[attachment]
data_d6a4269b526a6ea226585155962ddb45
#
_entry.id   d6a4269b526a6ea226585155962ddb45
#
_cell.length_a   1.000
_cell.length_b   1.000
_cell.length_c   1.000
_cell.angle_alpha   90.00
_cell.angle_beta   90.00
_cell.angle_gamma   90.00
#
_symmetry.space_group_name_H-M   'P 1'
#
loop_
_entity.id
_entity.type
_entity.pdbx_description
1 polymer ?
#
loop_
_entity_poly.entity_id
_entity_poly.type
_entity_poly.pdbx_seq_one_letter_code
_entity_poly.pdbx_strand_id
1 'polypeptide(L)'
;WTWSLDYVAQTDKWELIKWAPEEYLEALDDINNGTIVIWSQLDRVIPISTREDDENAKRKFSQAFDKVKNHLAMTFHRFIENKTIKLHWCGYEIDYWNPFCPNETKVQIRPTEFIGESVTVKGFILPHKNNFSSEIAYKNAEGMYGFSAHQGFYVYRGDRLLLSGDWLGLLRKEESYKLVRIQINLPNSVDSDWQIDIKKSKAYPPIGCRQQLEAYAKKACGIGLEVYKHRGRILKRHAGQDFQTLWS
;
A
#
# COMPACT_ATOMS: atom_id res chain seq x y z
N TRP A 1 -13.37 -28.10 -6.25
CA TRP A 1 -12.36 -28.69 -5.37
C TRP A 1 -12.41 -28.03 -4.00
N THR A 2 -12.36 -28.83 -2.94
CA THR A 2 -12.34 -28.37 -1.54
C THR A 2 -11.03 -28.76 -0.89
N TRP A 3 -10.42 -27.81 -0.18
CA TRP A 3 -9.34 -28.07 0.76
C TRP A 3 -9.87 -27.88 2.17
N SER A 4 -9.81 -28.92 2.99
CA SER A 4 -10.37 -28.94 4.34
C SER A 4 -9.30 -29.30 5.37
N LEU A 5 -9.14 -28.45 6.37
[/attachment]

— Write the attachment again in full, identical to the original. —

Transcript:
data_d6a4269b526a6ea226585155962ddb45
#
_entry.id   d6a4269b526a6ea226585155962ddb45
#
_cell.length_a   1.000
_cell.length_b   1.000
_cell.length_c   1.000
_cell.angle_alpha   90.00
_cell.angle_beta   90.00
_cell.angle_gamma   90.00
#
_symmetry.space_group_name_H-M   'P 1'
#
loop_
_entity.id
_entity.type
_entity.pdbx_description
1 polymer ?
#
loop_
_entity_poly.entity_id
_entity_poly.type
_entity_poly.pdbx_seq_one_letter_code
_entity_poly.pdbx_strand_id
1 'polypeptide(L)'
;WTWSLDYVAQTDKWELIKWAPEEYLEALDDINNGTIVIWSQLDRVIPISTREDDENAKRKFSQAFDKVKNHLAMTFHRFIENKTIKLHWCGYEIDYWNPFCPNETKVQIRPTEFIGESVTVKGFILPHKNNFSSEIAYKNAEGMYGFSAHQGFYVYRGDRLLLSGDWLGLLRKEESYKLVRIQINLPNSVDSDWQIDIKKSKAYPPIGCRQQLEAYAKKACGIGLEVYKHRGRILKRHAGQDFQTLWS
;
A
#
# COMPACT_ATOMS: atom_id res chain seq x y z
N TRP A 1 -13.37 -28.10 -6.25
CA TRP A 1 -12.36 -28.69 -5.37
C TRP A 1 -12.41 -28.03 -4.00
N THR A 2 -12.36 -28.83 -2.94
CA THR A 2 -12.34 -28.37 -1.54
C THR A 2 -11.03 -28.76 -0.89
N TRP A 3 -10.42 -27.81 -0.18
CA TRP A 3 -9.34 -28.07 0.76
C TRP A 3 -9.87 -27.88 2.17
N SER A 4 -9.81 -28.92 2.99
CA SER A 4 -10.37 -28.94 4.34
C SER A 4 -9.30 -29.30 5.37
N LEU A 5 -9.14 -28.45 6.37